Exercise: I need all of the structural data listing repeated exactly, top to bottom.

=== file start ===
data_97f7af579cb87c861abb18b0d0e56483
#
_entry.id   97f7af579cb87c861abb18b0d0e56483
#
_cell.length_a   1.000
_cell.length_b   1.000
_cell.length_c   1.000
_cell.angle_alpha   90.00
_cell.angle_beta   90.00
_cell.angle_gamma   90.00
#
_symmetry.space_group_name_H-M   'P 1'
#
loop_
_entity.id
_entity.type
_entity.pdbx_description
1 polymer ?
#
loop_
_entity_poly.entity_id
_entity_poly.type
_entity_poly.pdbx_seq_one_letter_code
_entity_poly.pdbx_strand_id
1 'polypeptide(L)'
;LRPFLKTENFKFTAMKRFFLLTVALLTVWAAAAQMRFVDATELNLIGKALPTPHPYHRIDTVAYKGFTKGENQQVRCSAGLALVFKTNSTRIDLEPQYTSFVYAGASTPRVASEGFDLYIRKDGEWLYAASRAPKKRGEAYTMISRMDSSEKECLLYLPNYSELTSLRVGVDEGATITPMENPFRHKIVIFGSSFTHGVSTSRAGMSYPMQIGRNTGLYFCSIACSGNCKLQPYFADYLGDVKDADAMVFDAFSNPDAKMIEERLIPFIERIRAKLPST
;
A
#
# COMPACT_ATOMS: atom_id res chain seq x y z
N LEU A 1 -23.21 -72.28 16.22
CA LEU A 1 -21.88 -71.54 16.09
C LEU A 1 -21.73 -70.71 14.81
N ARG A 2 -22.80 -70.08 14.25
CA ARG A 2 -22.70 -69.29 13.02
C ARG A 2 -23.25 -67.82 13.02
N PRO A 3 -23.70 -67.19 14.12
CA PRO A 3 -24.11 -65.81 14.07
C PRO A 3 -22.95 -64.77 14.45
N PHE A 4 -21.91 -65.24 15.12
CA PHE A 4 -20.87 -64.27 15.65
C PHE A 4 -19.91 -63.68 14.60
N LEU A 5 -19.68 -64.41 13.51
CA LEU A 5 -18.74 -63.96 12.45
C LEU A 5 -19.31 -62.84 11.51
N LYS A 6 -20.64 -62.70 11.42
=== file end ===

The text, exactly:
data_97f7af579cb87c861abb18b0d0e56483
#
_entry.id   97f7af579cb87c861abb18b0d0e56483
#
_cell.length_a   1.000
_cell.length_b   1.000
_cell.length_c   1.000
_cell.angle_alpha   90.00
_cell.angle_beta   90.00
_cell.angle_gamma   90.00
#
_symmetry.space_group_name_H-M   'P 1'
#
loop_
_entity.id
_entity.type
_entity.pdbx_description
1 polymer ?
#
loop_
_entity_poly.entity_id
_entity_poly.type
_entity_poly.pdbx_seq_one_letter_code
_entity_poly.pdbx_strand_id
1 'polypeptide(L)'
;LRPFLKTENFKFTAMKRFFLLTVALLTVWAAAAQMRFVDATELNLIGKALPTPHPYHRIDTVAYKGFTKGENQQVRCSAGLALVFKTNSTRIDLEPQYTSFVYAGASTPRVASEGFDLYIRKDGEWLYAASRAPKKRGEAYTMISRMDSSEKECLLYLPNYSELTSLRVGVDEGATITPMENPFRHKIVIFGSSFTHGVSTSRAGMSYPMQIGRNTGLYFCSIACSGNCKLQPYFADYLGDVKDADAMVFDAFSNPDAKMIEERLIPFIERIRAKLPST
;
A
#
# COMPACT_ATOMS: atom_id res chain seq x y z
N LEU A 1 -23.21 -72.28 16.22
CA LEU A 1 -21.88 -71.54 16.09
C LEU A 1 -21.73 -70.71 14.81
N ARG A 2 -22.80 -70.08 14.25
CA ARG A 2 -22.70 -69.29 13.02
C ARG A 2 -23.25 -67.82 13.02
N PRO A 3 -23.70 -67.19 14.12
CA PRO A 3 -24.11 -65.81 14.07
C PRO A 3 -22.95 -64.77 14.45
N PHE A 4 -21.91 -65.24 15.12
CA PHE A 4 -20.87 -64.27 15.65
C PHE A 4 -19.91 -63.68 14.60
N LEU A 5 -19.68 -64.41 13.51
CA LEU A 5 -18.74 -63.96 12.45
C LEU A 5 -19.31 -62.84 11.51
N LYS A 6 -20.64 -62.70 11.42